Date: Thursday January 19, 2017 Time: 11am - 12pm
Presenter: Emilie Castranio
Paper: Early changes in CSF sTREM2 in dominantly inherited Alzheimer’s disease occur after amyloid deposition and neuronal injury
Authors: Marc Suárez-Calvet, Miguel Ángel Araque Caballero, Gernot Kleinberger, Randall J. Bateman, Anne M. Fagan, John C. Morris, Johannes Levin, Adrian Danek, Michael Ewers, Christian Haass, for the Dominantly Inherited Alzheimer Network
Abstract: Emerging evidence supports a role for innate immunity and microglia in Alzheimer’s disease (AD) pathophysiology. However, no marker related to microglia has been included in the temporal evolution models of AD. TREM2 is a transmembrane protein involved in innate immunity and is selectively expressed by microglia and genetically linked to AD and other neurodegenerative disorders. Its ectodomain is released by proteolysis as a soluble variant (sTREM2) and can be detected in the cerebrospinal fluid (CSF). In patients with autosomal dominant AD, we tested how many years before the expected symptom onset did CSF sTREM2 increase in mutation carriers (MCs) compared to noncarriers (NCs). We also determined the temporal sequence of changes in CSF sTREM2 and markers for amyloid deposition and neurodegeneration as well as cognitive performance. We included 218 participants consisting of 127 MC and 91 NC siblings from the Dominantly Inherited Alzheimer Network. We observed that CSF sTREM2 increased in MCs compared to NCs 5 years before the expected symptom onset and this difference remained significant until 5 years after the expected symptom onset. Changes in CSF sTREM2 occurred after alterations were observed in markers for brain amyloidosis and neuronal injury. We propose that microglial activation occurs several years before the expected symptom onset, but after amyloidosis and neuronal injury have already occurred.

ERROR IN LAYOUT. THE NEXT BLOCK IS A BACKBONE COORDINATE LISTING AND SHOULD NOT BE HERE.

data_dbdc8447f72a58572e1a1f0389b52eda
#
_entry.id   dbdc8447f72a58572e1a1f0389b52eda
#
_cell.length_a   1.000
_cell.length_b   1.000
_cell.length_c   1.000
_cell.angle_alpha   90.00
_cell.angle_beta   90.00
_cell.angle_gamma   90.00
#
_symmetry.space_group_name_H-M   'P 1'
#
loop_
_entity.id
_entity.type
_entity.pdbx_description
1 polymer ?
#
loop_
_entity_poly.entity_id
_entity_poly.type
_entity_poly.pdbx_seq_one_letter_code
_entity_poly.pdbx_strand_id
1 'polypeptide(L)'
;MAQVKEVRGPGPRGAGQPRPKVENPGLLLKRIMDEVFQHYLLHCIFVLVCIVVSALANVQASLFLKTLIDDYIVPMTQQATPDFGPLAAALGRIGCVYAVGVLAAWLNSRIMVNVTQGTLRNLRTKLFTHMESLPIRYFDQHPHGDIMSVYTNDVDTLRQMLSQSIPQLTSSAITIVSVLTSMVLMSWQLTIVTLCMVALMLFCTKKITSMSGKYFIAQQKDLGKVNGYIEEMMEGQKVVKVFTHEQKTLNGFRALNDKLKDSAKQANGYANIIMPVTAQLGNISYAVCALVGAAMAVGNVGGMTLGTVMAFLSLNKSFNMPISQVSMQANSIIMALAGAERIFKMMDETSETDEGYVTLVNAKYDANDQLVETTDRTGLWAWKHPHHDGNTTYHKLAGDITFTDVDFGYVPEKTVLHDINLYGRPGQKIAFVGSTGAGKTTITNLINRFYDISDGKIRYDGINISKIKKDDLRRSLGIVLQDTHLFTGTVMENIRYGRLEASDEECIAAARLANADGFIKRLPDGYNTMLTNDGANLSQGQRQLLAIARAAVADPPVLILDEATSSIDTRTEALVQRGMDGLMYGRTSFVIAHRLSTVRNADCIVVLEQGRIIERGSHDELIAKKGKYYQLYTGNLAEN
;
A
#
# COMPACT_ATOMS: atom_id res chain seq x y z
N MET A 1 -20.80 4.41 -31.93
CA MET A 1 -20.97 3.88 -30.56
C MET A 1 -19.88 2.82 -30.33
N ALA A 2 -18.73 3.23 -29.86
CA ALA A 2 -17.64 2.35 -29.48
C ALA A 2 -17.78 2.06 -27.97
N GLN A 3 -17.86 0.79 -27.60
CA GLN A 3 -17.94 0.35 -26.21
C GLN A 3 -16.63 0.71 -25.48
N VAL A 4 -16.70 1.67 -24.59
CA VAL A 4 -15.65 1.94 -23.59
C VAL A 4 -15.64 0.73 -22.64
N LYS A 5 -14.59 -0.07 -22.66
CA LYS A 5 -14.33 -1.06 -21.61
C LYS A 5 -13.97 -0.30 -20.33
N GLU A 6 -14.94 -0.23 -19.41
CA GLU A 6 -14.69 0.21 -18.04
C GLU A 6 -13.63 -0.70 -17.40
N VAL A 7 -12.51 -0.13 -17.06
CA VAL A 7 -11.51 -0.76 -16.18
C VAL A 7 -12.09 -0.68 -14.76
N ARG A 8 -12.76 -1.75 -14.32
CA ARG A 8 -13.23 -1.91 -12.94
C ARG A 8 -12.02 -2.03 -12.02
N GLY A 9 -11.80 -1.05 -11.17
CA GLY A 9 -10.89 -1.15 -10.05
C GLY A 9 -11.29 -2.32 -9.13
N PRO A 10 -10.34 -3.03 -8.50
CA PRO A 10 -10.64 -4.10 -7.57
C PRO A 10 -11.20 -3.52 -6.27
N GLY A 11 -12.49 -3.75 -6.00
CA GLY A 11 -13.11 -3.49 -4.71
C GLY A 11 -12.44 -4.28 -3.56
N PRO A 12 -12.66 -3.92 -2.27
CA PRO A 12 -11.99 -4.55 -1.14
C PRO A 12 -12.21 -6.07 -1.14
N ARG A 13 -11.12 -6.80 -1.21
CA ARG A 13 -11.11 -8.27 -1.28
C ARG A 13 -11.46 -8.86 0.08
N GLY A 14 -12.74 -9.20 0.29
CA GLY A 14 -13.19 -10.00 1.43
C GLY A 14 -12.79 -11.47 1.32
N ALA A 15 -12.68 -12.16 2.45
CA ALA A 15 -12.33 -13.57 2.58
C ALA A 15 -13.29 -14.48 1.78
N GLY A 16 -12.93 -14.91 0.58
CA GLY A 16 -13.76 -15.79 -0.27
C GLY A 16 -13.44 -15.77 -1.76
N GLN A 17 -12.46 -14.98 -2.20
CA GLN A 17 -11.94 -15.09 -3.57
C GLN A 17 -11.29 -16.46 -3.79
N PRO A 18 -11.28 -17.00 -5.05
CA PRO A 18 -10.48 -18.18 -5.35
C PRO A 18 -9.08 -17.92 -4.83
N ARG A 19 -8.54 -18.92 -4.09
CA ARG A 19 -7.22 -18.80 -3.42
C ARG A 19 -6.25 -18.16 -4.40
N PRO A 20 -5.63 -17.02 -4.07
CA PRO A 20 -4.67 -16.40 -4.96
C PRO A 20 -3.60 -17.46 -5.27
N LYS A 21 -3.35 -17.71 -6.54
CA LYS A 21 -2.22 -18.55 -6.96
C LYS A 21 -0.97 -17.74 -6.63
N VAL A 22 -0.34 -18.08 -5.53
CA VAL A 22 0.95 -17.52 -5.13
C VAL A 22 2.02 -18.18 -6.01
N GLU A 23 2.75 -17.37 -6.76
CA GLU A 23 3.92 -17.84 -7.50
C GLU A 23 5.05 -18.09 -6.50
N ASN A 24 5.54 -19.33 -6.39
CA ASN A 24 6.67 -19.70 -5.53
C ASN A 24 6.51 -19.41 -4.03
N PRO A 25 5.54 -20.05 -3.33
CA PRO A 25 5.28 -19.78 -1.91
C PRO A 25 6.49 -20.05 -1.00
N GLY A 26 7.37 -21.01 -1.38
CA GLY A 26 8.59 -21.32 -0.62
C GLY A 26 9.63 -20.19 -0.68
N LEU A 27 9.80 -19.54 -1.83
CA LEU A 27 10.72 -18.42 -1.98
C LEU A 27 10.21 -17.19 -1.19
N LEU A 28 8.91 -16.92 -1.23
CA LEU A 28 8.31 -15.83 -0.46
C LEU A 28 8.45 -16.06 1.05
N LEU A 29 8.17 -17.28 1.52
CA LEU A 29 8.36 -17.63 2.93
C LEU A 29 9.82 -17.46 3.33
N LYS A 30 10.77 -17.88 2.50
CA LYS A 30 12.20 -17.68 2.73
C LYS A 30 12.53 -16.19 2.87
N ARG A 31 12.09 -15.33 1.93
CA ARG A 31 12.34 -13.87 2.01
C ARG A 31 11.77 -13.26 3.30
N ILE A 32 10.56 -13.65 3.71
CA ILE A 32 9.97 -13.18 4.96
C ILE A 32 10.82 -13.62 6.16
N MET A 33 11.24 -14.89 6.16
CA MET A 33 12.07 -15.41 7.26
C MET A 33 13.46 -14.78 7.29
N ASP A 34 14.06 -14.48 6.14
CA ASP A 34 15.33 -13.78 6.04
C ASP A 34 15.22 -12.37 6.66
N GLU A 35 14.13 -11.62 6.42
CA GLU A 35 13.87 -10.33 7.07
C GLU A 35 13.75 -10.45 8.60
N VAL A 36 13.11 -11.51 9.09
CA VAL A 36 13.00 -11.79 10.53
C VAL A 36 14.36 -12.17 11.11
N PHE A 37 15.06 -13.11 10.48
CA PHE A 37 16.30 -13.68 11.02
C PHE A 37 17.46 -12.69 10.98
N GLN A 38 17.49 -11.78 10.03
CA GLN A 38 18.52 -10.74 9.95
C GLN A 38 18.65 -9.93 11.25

Last Updated On Thursday, January 12, 2017 by Orbell, Adam W
Created On Thursday, January 12, 2017
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